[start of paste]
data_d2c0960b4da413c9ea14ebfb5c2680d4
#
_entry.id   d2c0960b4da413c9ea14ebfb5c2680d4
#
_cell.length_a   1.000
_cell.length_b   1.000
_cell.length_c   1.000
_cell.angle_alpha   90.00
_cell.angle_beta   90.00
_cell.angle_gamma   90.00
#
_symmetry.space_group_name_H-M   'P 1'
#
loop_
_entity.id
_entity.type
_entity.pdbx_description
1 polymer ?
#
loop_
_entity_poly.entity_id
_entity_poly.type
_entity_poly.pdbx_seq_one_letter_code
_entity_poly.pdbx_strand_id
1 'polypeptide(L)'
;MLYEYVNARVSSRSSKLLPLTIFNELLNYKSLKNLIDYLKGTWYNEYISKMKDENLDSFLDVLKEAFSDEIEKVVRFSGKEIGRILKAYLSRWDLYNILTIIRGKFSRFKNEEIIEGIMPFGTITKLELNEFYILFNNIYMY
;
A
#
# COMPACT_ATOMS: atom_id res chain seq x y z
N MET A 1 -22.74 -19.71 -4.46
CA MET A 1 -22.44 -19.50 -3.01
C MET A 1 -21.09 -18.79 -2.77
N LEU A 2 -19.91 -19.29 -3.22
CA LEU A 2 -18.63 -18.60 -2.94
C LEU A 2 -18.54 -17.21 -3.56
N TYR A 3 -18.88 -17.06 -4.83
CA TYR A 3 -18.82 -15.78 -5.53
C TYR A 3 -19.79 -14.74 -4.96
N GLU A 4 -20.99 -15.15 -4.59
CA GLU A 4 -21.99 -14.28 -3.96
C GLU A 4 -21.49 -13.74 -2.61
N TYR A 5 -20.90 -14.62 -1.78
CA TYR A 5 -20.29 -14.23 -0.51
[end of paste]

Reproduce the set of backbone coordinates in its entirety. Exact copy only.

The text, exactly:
data_d2c0960b4da413c9ea14ebfb5c2680d4
#
_entry.id   d2c0960b4da413c9ea14ebfb5c2680d4
#
_cell.length_a   1.000
_cell.length_b   1.000
_cell.length_c   1.000
_cell.angle_alpha   90.00
_cell.angle_beta   90.00
_cell.angle_gamma   90.00
#
_symmetry.space_group_name_H-M   'P 1'
#
loop_
_entity.id
_entity.type
_entity.pdbx_description
1 polymer ?
#
loop_
_entity_poly.entity_id
_entity_poly.type
_entity_poly.pdbx_seq_one_letter_code
_entity_poly.pdbx_strand_id
1 'polypeptide(L)'
;MLYEYVNARVSSRSSKLLPLTIFNELLNYKSLKNLIDYLKGTWYNEYISKMKDENLDSFLDVLKEAFSDEIEKVVRFSGKEIGRILKAYLSRWDLYNILTIIRGKFSRFKNEEIIEGIMPFGTITKLELNEFYILFNNIYMY
;
A
#
# COMPACT_ATOMS: atom_id res chain seq x y z
N MET A 1 -22.74 -19.71 -4.46
CA MET A 1 -22.44 -19.50 -3.01
C MET A 1 -21.09 -18.79 -2.77
N LEU A 2 -19.91 -19.29 -3.22
CA LEU A 2 -18.63 -18.60 -2.94
C LEU A 2 -18.54 -17.21 -3.56
N TYR A 3 -18.88 -17.06 -4.83
CA TYR A 3 -18.82 -15.78 -5.53
C TYR A 3 -19.79 -14.74 -4.96
N GLU A 4 -20.99 -15.15 -4.59
CA GLU A 4 -21.99 -14.28 -3.96
C GLU A 4 -21.49 -13.74 -2.61
N TYR A 5 -20.90 -14.62 -1.78
CA TYR A 5 -20.29 -14.23 -0.51